Pre-Tweetup Materials: Erin and Elissa sent us a number of things to prep for the tweetup. From access to Twitter lists so we could easily connect with our fellow attendees to a guide for spelling and identification. All of these were essential to allowing for a smooth conversation.
Ask the Expert: The ability of the expert to serve as a knowledge base is essential. It was great to have people there to answer questions and help us to make further connections between the objects and broader historical arcs.
The Pace. For the first time tweeters, the pace was a little intimidating and led to a few frozen fingers.
Reflection: Because Twitter is so in the moment, oftentimes tweetups become mired in many people saying the same thing. In the case of #docsocial, and particularly because of its ambitious nature (two museums over a half day), the built-in reflection time often got lost in transitions between spaces.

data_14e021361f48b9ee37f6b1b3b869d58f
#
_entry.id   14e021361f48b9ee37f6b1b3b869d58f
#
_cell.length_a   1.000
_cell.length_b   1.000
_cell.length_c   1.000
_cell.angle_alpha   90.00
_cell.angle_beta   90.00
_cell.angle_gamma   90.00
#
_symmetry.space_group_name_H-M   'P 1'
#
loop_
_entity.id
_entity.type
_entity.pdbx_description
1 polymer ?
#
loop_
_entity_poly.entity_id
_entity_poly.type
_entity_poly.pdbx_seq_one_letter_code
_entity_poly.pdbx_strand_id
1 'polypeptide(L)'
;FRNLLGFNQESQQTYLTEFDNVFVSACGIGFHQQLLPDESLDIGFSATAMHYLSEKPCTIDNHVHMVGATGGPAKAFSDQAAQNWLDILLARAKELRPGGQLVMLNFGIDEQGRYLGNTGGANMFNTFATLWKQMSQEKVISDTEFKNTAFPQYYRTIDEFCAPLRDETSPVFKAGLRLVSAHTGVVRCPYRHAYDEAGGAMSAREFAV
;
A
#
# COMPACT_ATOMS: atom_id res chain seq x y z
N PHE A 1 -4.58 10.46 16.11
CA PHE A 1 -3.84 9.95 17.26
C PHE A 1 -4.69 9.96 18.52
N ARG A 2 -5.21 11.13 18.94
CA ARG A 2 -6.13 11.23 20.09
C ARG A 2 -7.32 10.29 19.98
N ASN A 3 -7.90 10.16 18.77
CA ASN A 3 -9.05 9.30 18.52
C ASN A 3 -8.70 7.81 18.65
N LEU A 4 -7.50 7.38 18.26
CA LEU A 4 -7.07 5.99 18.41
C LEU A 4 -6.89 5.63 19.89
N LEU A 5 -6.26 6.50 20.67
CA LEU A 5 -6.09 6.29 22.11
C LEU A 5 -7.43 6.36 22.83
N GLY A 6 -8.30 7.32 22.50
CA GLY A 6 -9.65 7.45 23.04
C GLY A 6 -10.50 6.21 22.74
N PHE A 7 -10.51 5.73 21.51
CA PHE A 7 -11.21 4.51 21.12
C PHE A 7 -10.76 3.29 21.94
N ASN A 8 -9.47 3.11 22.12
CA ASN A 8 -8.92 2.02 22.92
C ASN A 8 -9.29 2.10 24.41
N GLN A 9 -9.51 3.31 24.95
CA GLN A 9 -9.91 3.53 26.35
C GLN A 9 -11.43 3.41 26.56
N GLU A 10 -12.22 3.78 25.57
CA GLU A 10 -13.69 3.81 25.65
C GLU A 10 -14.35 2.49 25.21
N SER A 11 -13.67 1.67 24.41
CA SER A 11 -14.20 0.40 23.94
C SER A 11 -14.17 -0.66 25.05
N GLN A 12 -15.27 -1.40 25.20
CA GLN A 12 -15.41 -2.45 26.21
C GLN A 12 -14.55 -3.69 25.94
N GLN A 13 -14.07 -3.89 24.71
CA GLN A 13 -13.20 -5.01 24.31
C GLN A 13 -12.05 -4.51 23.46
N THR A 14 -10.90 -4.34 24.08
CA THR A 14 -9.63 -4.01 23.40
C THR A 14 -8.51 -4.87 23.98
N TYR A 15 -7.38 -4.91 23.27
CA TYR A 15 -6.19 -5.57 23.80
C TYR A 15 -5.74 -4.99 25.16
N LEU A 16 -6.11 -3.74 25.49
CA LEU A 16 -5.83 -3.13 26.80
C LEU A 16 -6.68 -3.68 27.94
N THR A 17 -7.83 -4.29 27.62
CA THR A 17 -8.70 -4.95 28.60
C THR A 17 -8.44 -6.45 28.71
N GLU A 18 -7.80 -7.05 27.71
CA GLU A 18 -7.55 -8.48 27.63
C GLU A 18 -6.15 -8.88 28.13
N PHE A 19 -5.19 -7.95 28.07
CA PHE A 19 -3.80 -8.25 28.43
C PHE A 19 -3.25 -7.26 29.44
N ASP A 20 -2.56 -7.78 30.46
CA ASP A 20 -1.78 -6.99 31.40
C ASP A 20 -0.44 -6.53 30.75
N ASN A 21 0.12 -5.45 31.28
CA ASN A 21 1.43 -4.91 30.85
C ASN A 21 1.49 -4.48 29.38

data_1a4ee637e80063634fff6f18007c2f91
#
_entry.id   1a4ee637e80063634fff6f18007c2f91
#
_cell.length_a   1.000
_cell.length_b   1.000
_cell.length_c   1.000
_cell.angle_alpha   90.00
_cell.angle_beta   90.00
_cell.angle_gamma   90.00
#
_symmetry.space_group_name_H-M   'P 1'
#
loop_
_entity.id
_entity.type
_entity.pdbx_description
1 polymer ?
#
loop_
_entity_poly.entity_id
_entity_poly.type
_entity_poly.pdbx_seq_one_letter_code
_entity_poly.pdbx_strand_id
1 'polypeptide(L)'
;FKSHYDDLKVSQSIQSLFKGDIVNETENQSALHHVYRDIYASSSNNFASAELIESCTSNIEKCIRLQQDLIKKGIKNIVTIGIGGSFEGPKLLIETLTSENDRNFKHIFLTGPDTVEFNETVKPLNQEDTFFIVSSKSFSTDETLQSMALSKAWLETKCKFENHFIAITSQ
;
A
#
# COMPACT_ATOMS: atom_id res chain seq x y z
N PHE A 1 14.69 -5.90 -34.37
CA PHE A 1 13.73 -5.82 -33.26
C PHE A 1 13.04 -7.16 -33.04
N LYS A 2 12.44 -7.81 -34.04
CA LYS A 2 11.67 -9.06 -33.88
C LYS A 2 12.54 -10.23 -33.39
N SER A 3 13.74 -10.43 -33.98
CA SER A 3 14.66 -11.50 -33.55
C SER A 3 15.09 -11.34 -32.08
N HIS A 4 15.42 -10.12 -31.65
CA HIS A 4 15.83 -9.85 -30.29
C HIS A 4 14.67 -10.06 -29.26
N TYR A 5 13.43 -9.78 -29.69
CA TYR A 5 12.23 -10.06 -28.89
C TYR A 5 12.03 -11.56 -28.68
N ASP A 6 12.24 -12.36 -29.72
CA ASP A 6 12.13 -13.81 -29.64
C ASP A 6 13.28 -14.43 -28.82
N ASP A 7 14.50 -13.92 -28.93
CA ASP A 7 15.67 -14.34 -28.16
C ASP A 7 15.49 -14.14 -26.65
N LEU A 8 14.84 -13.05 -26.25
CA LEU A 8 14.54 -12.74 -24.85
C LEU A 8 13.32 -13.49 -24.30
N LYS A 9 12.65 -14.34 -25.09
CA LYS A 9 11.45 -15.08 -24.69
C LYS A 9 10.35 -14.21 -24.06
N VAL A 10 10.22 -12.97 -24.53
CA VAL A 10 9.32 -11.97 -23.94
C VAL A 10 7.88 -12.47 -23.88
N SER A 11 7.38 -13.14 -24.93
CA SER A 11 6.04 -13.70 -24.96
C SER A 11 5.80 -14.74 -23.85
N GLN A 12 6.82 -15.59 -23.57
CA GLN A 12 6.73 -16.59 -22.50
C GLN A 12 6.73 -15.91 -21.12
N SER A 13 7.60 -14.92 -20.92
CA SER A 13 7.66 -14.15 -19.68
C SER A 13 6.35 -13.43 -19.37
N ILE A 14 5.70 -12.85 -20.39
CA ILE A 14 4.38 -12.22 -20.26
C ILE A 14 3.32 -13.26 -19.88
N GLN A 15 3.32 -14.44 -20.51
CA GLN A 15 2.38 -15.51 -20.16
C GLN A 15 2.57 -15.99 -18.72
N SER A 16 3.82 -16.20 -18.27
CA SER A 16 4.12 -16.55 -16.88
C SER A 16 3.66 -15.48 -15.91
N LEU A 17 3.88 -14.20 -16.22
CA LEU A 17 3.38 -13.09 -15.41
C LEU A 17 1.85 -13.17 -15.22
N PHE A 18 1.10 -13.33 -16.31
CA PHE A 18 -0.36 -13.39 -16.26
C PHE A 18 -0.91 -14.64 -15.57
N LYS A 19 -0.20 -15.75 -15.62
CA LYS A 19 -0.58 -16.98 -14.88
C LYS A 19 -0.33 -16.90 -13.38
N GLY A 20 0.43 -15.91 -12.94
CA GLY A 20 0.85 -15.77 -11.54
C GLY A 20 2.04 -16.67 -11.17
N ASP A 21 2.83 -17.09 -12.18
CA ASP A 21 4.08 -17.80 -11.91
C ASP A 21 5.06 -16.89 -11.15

The Experts: Yes, we loved having the experts, but especially where Camilla’s Purse was concerned, it was difficult to navigate between the in person conversation with the desire to feel the flow of the exhibition and to read.
Assign “beats” to participants. Ask each participant to focus on either a theme or channel, and have them cast their realtime experience through that lens (be it literal or figurative). For example, a teacher in attendance could look at the exhibit in terms of curriculum development. Or a strong photographer in the group could post from Instagram rather than Twitter for the event. In essence, play to your crowd’s strengths—and in doing so, you could ensure a variety of perspectives and personal reflections.
Build in the tweetup equivalent of applause lines. The curators know their information inside and out, but with familiarity comes speed. I’ve noticed on all my tweetups now that in their eagerness to share their cool stuff, they neglect to leave breathing room for participants. Coach your curators (or exhibit designers, historians, etc.) to pause for a minute or so after significant facts or takeaways. This break will give attendees a chance to compose and share the information, as well as take a second for reflection and additional interpretation.